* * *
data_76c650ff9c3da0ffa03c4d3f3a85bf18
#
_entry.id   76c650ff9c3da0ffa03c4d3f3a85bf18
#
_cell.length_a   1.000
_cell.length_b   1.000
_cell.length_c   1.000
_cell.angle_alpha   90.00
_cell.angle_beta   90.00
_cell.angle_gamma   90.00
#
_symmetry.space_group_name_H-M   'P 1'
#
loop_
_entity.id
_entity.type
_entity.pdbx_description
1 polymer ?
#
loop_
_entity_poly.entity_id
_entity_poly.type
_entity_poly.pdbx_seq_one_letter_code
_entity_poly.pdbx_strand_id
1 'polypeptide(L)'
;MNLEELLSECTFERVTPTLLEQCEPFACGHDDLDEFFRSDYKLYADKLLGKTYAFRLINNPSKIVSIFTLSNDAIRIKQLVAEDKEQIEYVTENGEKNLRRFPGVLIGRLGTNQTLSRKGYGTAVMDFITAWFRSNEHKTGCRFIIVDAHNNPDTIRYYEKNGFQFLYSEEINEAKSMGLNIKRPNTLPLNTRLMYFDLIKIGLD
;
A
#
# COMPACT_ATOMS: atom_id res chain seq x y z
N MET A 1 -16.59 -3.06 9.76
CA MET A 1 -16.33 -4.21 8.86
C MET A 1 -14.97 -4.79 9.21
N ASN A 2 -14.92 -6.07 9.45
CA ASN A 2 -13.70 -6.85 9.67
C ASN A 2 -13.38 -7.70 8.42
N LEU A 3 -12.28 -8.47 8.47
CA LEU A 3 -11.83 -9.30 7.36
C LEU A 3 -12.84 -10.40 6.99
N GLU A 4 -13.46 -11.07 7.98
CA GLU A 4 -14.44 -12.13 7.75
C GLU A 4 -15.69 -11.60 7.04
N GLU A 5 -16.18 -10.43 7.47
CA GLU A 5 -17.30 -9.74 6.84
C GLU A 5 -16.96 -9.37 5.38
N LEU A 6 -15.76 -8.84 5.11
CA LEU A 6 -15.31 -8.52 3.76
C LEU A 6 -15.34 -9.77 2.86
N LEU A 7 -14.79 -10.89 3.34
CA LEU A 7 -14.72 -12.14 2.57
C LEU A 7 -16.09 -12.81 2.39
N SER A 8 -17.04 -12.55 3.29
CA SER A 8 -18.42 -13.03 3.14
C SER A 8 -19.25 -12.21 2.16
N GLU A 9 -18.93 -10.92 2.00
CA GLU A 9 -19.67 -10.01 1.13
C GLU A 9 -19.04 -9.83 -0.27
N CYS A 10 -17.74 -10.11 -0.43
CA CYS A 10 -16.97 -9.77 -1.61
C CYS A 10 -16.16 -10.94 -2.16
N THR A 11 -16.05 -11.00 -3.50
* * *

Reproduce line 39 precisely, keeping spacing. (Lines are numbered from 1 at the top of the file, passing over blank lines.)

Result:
C LEU A 3 -12.84 -10.40 6.99